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Non-Healthcare Data

As the processing power and connectivity of mobile devices have increased and the number of on-board sensors has multiplied, there has been increasing interest in the role that these advancements can play in a Learning Healthcare System. At the same time, an increasing proportion of the population are engaging with social media and other online services within the public and private sector.

These developments are driving an exponential growth in the amount of data available about individuals. There is some hope that personalisation will offer a way to improve quality and outcomes within medicine and that data generated outside the healthcare system will enable that process (Loder 2015).

New wearables technologies and the emergence of health kits, such as the Apple HealthKit and Google Fit, could produce a change in how people interact with their own data. Mobile apps allow patients to be a lot more connected to their information (Foley and Fairmichael 2015). This can then be integrated with the EHR (EMIS 2014)

There is evidence that some patients are beginning to coordinate their own data for self-care purposes and there is a huge range of health related apps already available (Dunbar-Rees 2015). Patients with chronic or serious conditions have displayed a much higher use rate of apps designed for them than has been enjoyed by the general health apps. Their primary motivation may not be to become research subjects, but that may be a secondary benefit (Loder 2015).  

PatientsLikeMe ( is a web platform that allows patients to share their health related experiences in a highly structured format that can be used by other patients and by researchers. With over 300,000 members, it has shown that there is an appetite for this sort of service.

Many more people use general social media platforms and they post a lot of information that could be highly predictive of how well they may fare with regard to their health. Some believe that this source of information could rival genomics in terms of the value that it could provide to healthcare. Big data methodologies would need to be developed further to process such vast quantities of data, but such techniques may become feasible in the next 5-10 years (Bates 2015).

Monitoring technologies that record and analyse vital signs may see significant improvement and advances in analytics could help to reduce false positive alarms within such monitoring systems (Bates 2015).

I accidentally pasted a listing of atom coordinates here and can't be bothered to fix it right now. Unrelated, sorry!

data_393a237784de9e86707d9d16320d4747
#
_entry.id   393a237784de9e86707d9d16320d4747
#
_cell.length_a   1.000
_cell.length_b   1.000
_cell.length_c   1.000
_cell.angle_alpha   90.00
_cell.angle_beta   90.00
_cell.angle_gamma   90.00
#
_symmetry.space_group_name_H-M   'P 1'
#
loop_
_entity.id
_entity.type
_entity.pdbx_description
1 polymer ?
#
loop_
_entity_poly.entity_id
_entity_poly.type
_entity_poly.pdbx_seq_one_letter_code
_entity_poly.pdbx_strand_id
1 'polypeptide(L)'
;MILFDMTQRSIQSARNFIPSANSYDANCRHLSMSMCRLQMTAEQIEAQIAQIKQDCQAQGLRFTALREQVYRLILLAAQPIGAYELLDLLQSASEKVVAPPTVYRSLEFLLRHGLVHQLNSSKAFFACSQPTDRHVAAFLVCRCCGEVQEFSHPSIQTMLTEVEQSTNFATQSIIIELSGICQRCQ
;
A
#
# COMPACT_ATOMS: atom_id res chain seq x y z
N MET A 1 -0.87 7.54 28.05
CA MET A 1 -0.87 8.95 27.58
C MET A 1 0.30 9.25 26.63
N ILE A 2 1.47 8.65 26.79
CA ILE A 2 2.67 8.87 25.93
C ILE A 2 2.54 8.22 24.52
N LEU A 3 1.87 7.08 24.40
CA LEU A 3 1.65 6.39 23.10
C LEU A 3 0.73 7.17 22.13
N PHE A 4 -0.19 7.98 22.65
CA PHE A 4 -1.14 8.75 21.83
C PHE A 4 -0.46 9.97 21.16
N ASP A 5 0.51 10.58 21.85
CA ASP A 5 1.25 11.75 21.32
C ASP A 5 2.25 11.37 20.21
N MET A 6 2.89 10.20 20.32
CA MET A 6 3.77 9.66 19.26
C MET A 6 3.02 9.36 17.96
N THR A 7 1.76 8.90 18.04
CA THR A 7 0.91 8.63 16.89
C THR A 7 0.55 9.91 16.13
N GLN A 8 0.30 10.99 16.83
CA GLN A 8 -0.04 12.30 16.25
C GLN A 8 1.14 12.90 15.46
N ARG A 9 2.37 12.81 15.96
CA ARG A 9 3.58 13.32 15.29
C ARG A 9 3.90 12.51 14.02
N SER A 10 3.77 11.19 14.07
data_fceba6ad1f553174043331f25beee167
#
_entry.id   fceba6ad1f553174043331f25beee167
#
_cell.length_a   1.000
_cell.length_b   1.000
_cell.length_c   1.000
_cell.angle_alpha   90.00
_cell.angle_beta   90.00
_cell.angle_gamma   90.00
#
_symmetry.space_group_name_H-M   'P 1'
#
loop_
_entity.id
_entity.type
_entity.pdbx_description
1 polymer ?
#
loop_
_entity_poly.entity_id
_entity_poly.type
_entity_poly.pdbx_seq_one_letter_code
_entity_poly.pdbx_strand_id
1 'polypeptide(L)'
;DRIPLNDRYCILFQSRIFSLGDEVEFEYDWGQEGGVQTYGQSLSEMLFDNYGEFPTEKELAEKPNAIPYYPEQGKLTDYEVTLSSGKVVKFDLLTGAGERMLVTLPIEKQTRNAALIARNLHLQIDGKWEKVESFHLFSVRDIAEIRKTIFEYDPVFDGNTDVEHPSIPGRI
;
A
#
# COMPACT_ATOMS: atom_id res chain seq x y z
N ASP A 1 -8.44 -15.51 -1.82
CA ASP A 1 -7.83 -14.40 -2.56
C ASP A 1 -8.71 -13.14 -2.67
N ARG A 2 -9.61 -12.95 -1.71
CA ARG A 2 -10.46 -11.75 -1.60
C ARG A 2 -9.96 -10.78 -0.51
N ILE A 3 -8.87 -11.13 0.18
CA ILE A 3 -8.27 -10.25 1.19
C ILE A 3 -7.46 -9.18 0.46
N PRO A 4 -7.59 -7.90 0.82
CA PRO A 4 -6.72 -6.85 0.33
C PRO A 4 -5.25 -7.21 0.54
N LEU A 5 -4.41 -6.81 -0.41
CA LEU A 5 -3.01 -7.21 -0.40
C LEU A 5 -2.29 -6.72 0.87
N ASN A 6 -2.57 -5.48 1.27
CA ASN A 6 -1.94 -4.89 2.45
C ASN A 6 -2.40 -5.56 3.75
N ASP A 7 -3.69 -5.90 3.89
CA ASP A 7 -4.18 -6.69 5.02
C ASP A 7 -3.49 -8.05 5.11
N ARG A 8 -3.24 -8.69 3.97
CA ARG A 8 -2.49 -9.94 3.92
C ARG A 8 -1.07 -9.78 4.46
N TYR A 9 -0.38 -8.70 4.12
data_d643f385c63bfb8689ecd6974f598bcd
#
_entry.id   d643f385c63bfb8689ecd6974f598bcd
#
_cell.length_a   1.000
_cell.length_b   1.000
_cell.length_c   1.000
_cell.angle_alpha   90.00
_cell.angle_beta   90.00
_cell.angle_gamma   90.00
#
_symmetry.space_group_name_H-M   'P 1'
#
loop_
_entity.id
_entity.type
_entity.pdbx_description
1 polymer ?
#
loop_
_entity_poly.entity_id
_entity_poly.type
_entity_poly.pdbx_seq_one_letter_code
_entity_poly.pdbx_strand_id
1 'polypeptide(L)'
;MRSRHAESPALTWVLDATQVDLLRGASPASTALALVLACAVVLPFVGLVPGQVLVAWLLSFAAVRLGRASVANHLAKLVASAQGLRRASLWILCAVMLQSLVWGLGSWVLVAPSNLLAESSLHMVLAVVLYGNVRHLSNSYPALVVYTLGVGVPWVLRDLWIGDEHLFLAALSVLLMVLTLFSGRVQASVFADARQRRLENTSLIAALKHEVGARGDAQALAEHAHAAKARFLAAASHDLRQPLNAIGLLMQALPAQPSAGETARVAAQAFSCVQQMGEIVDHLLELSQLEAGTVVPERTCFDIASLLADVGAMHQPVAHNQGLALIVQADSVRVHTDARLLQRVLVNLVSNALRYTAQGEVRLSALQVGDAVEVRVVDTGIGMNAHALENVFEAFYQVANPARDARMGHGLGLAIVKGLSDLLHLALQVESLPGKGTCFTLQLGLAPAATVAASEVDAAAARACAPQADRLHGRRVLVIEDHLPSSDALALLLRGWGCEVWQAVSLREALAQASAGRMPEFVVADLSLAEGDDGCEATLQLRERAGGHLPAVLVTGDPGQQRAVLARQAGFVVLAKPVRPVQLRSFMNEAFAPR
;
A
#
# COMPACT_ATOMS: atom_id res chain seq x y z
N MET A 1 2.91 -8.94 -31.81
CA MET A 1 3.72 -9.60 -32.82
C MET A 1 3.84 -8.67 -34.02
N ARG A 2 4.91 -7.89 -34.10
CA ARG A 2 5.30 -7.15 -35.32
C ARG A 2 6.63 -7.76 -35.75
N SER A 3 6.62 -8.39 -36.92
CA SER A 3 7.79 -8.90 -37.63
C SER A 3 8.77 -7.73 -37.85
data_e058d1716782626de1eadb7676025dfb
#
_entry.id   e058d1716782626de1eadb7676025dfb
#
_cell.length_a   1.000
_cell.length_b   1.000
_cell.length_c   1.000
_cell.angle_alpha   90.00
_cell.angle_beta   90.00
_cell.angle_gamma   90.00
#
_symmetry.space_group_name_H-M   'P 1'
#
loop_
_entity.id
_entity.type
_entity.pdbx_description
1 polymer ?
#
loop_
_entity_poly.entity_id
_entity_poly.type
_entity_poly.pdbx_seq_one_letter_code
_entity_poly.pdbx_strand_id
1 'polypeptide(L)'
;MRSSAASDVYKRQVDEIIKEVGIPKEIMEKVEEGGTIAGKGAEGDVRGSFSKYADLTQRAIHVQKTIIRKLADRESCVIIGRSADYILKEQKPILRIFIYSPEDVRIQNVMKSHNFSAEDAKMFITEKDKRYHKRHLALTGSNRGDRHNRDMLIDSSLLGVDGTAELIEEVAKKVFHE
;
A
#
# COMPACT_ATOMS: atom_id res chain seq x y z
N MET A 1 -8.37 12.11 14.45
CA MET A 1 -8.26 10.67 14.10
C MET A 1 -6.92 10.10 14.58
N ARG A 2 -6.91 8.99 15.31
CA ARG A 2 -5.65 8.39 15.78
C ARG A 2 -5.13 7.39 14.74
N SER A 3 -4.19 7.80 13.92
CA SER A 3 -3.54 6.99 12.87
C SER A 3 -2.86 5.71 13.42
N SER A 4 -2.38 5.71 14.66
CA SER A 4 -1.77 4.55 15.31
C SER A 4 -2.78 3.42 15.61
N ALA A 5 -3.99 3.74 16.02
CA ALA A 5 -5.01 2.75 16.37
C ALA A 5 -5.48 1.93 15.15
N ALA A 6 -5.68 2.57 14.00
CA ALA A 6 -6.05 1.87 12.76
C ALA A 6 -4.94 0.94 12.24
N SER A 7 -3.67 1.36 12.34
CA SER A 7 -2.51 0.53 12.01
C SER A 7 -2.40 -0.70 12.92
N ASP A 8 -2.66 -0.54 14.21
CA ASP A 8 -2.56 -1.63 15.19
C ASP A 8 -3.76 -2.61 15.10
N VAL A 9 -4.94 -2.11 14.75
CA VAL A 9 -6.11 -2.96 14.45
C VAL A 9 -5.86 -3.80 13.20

Bringing this data into the healthcare system will be a challenge and might have implications for the doctor/patient relationship. In some instances doctors may be keen to engage with this data.   In general practice, for example, doctors may only see a patient for 10 minutes once every 6 months.  In this time, it is difficult to collect all of the relevant information and patients may have forgotten important issues. It may be helpful if the patient can bring a lot of data to the consultation, but only if it can be visualised quickly and in a meaningful way by the GP (Foley and Fairmichael 2015, Loder 2015).

Analysing and interpreting the data from these new potential sources may produce associations that were previously unknown, but it is not clear how researchers would get access to this data and whether it could be linked to data from within the healthcare system. In England, HSCIC could potentially provide the context, the mechanics and the safe haven where this work could be done (Manning 2015). 

Ultimately, the use of data generated outside of the healthcare system will depend on its usefulness and validity (Loder 2015). This has not yet been demonstrated on a large scale and there remains significant scepticism about how useful this area will ultimately become. There are many examples of health apps that are downloaded but rarely used (Loder 2015). There are also big questions around who owns this data and how it will be used by the organisations who facilitate its collection (Manning 2015). With regard to data from social media, there needs to be a societal discussion as to what data it is acceptable to mine (Bates 2015).

There is a concern that the patients with the highest needs and highest costs in the healthcare system are also less likely to own smart phones or engage with online services (Bates 2015). Patients with the most complex needs often have a combination of physical and mental ill health coupled with sensory impairment, drug and alcohol problems, may not speak the local language or are homeless. Even if smart phones and Internet access became ubiquitous, it is not clear how such technologies would help these patient groups.

Often the most disruptive technology will come from outside of the healthcare market, but will be adapted into it (Bates 2015) . Developments in other industries offer interesting examples. In the US, aggregates financial data at the individual level.  The user provides the service with log in details for their bank accounts and credit cards.  The website then analyses all of the user’s financial data and presents it back through a suite of visualisation tools, making recommendations on how they could save money by shopping elsewhere or switching to a different providers.

As patients begin to access their health records online and generate additional health related data, such a system might help them to make sense of it and might even make suggestions about treatment options to be discussed with their GP.


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